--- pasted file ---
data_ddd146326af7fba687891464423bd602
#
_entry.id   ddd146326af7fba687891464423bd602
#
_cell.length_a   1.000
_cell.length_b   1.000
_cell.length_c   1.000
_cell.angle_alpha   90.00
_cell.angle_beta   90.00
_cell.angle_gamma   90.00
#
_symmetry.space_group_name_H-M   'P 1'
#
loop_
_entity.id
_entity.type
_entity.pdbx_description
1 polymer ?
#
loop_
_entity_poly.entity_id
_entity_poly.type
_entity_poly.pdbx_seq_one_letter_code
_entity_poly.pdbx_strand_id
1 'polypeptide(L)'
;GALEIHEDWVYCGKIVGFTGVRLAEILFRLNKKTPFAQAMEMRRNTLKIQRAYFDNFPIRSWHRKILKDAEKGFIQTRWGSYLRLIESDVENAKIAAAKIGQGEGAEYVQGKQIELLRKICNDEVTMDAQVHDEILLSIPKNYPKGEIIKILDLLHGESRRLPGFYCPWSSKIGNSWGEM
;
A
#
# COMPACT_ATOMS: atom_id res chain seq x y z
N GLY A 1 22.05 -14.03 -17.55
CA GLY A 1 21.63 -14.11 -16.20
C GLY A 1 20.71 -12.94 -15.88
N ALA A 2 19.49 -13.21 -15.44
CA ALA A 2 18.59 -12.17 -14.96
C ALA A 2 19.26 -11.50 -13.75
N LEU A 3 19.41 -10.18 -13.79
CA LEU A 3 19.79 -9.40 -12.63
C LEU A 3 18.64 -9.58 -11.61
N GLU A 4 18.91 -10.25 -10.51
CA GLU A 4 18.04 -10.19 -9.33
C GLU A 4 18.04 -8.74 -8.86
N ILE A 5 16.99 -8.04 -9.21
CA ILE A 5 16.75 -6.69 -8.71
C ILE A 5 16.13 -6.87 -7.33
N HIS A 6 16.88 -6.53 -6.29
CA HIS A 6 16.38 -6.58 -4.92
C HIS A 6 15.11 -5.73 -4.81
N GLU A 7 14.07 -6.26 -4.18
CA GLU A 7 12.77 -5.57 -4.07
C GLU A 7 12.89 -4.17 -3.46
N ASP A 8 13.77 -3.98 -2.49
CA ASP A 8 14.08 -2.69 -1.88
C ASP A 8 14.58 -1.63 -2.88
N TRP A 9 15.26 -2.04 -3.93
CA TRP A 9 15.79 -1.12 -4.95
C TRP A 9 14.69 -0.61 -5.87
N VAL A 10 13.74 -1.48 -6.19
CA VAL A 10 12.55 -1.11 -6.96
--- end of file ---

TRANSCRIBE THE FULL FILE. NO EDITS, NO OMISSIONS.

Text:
data_ddd146326af7fba687891464423bd602
#
_entry.id   ddd146326af7fba687891464423bd602
#
_cell.length_a   1.000
_cell.length_b   1.000
_cell.length_c   1.000
_cell.angle_alpha   90.00
_cell.angle_beta   90.00
_cell.angle_gamma   90.00
#
_symmetry.space_group_name_H-M   'P 1'
#
loop_
_entity.id
_entity.type
_entity.pdbx_description
1 polymer ?
#
loop_
_entity_poly.entity_id
_entity_poly.type
_entity_poly.pdbx_seq_one_letter_code
_entity_poly.pdbx_strand_id
1 'polypeptide(L)'
;GALEIHEDWVYCGKIVGFTGVRLAEILFRLNKKTPFAQAMEMRRNTLKIQRAYFDNFPIRSWHRKILKDAEKGFIQTRWGSYLRLIESDVENAKIAAAKIGQGEGAEYVQGKQIELLRKICNDEVTMDAQVHDEILLSIPKNYPKGEIIKILDLLHGESRRLPGFYCPWSSKIGNSWGEM
;
A
#
# COMPACT_ATOMS: atom_id res chain seq x y z
N GLY A 1 22.05 -14.03 -17.55
CA GLY A 1 21.63 -14.11 -16.20
C GLY A 1 20.71 -12.94 -15.88
N ALA A 2 19.49 -13.21 -15.44
CA ALA A 2 18.59 -12.17 -14.96
C ALA A 2 19.26 -11.50 -13.75
N LEU A 3 19.41 -10.18 -13.79
CA LEU A 3 19.79 -9.40 -12.63
C LEU A 3 18.64 -9.58 -11.61
N GLU A 4 18.91 -10.25 -10.51
CA GLU A 4 18.04 -10.19 -9.33
C GLU A 4 18.04 -8.74 -8.86
N ILE A 5 16.99 -8.04 -9.21
CA ILE A 5 16.75 -6.69 -8.71
C ILE A 5 16.13 -6.87 -7.33
N HIS A 6 16.88 -6.53 -6.29
CA HIS A 6 16.38 -6.58 -4.92
C HIS A 6 15.11 -5.73 -4.81
N GLU A 7 14.07 -6.26 -4.18
CA GLU A 7 12.77 -5.57 -4.07
C GLU A 7 12.89 -4.17 -3.46
N ASP A 8 13.77 -3.98 -2.49
CA ASP A 8 14.08 -2.69 -1.88
C ASP A 8 14.58 -1.63 -2.88
N TRP A 9 15.26 -2.04 -3.93
CA TRP A 9 15.79 -1.12 -4.95
C TRP A 9 14.69 -0.61 -5.87
N VAL A 10 13.74 -1.48 -6.19
CA VAL A 10 12.55 -1.11 -6.96